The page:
Fold Series

Ma (The Space in Between)

This is my graduating MA degree show at UWTSD, June 2014.

I loved the MA had an amazing time and met some fantastic people. The work I created for the end of year show evolved from the ‘Loose Lips Sink Ships’ at the Mission Gallery.

I created an installation made from thick black felt which I funded through kickstarter. The ‘cave’ I created was loosely modelled from the form of a boat turned on it’s side and made up of many pleats. The material and structure that create the form make the space really warm, dark and quiet. The black felt and the folds absorb the light and the sound creating a silent opening to seek refuge.

July 2014

The MA finished with ‘Where Silence Gathers’, an installation which evolved from the ‘Loose Lips’.

Here it is in progress during construction:


The role arrived. The excitement starts. It’s so big, I look up to it as it towers above me as work out how to move it.

I unroll it on the table. The length oh so long, the three tables end to end do not hold it the entirety of it. They try to help, but like most things ‘I want to do it on my self, by my own’.

With focused determination I begin the task of measuring, cutting, folding. Aware that every time I cut I am cutting off several pounds, that thought makes me feel slightly nauseous. The first half is folded, pinned and clipped in place. I feel accomplishment, content by the consumption of making.

Three needles snap. I am not deterred, I keep going. I Heave it onto my shoulder each time like a dead weight. Drag it across the space between the doors, from mapping to construction. It is a struggle, the weight drags. I fold it, I roll it, develop a technique.

The two halves are ready to come together. To thick to machine sew, I begin the hated labour of love that is hand stitching. I start, I un-pick. I start again, I unpick. Hours are lost but skill is developing. Two false starts but I am off. It may not be perfect but as long as it holds. Days of sewing go by. The skin on my fingers once sore have now thickened.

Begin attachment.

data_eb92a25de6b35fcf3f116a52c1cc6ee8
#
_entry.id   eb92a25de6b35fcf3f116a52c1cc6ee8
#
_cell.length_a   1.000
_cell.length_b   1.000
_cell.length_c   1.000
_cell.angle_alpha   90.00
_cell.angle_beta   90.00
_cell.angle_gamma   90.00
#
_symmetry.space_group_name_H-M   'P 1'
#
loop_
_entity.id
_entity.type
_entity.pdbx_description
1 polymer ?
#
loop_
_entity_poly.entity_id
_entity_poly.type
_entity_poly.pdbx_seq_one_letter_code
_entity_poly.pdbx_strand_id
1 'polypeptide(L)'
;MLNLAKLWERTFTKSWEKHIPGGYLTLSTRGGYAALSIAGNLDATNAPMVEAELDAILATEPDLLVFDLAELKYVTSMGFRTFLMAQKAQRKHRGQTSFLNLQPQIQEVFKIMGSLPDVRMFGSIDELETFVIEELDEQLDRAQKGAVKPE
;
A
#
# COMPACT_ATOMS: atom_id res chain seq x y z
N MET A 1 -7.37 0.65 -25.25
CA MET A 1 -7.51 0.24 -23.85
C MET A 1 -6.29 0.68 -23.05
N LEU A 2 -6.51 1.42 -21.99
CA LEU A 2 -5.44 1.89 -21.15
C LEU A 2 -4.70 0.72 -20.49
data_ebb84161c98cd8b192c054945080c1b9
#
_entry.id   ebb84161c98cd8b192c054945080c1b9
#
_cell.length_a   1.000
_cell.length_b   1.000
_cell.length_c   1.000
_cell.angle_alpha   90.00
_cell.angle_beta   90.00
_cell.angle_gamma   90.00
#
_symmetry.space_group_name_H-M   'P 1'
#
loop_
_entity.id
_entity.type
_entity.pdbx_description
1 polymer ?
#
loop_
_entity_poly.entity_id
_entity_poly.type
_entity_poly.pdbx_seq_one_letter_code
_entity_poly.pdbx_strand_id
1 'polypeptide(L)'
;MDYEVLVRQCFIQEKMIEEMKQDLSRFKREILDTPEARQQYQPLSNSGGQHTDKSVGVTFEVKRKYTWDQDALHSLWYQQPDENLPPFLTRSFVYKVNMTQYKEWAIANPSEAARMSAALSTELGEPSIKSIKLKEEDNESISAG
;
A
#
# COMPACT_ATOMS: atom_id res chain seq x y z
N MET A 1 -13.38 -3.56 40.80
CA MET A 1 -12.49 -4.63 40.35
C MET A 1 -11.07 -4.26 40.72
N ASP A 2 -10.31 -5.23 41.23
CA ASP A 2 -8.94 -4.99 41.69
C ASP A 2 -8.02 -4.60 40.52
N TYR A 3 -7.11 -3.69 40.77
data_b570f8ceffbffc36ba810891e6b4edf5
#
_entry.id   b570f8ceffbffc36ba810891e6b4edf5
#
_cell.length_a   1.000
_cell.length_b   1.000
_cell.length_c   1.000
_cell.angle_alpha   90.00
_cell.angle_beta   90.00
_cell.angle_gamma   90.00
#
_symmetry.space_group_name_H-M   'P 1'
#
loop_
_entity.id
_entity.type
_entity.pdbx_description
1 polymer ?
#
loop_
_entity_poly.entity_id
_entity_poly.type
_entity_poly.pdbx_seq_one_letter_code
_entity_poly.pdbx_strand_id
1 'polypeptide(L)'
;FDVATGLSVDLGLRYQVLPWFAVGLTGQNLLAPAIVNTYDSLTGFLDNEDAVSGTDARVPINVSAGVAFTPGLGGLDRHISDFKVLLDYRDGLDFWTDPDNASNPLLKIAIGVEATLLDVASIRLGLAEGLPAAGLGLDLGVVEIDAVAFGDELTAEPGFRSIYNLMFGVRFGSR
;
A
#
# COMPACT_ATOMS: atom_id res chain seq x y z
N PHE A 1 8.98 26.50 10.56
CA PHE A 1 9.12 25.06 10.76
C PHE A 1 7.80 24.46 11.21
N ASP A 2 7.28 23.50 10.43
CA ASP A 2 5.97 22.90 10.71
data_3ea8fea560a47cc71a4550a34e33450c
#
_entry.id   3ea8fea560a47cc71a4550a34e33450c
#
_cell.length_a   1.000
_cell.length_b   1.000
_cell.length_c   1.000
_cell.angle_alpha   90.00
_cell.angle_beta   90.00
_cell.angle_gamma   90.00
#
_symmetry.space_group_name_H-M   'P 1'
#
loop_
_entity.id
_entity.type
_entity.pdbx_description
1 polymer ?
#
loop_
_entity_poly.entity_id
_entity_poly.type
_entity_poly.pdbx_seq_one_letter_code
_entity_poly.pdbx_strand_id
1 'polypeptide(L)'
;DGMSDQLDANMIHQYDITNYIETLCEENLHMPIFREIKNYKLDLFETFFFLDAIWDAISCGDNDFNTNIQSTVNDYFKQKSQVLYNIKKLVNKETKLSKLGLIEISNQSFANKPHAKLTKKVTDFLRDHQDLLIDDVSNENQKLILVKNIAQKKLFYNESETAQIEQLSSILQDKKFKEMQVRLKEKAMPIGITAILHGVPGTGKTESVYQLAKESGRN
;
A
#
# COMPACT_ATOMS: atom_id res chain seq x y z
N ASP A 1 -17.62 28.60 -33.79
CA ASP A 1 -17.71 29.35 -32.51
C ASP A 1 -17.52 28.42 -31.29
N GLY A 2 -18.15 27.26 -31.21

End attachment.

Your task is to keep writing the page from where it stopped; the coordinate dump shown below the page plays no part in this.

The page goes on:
Finally done, it looks ready. I won’t be happy with it though until the details are perfect. That can wait till it is installed. I wrestle to turn it inside out. The shape not as rounded as I hoped. The space inside perfect, the folds echo as the decrease. The seam creating an even greater sense of interiority, of being inside. I will have to wait to step into my folds, my mouth, my vessel, my boat….


MA contemporary dialogues group show, Mission Gallery, March 2014

Co—Respondents is a show that highlights one of the guiding principles behind the successful MA Contemporary Dialogues Art & Design programme at the Swansea Metropolitan campus of the University of Wales Trinity Saint David.

Curated by Angela Maddock and Catrin Webster

‘These lips might sink ships but loose gooses take trips…’

– Loose Lips, Kimya Dawson

My journey to this exhibition began with these lyrics. Listening to this song on a long train journey to visit family, the words became my starting point for Co-Respondents project and my continued research surrounding the mouth and lips. The phrase ‘loose lips sinks ships’ derives from the Second World War, it was used in advertising campaigns, aimed mainly at women, to discourage idol gossip that could cost lives.

These soft boat-like sculptures represent a means of travel, of getting from A to B, not only physically but also through language and ideas. The limp vessels that I have created are literally loose lips that can be altered and manipulated to create new forms and meanings. The calico used to created the sculptures references the toile, a test sample of a garment made by designers. The quality of calico means that the object is less precious inviting play and ease of alteration, while the lack of colour or print enables the design to be viewed in its purest form.



March 2014

This year I have been working towards completing my MA, I am about to come to the end and building up towards my end of year exhibition in June.

These are my trials for the loose lips that I made for Co-respondants at the Mission Gallery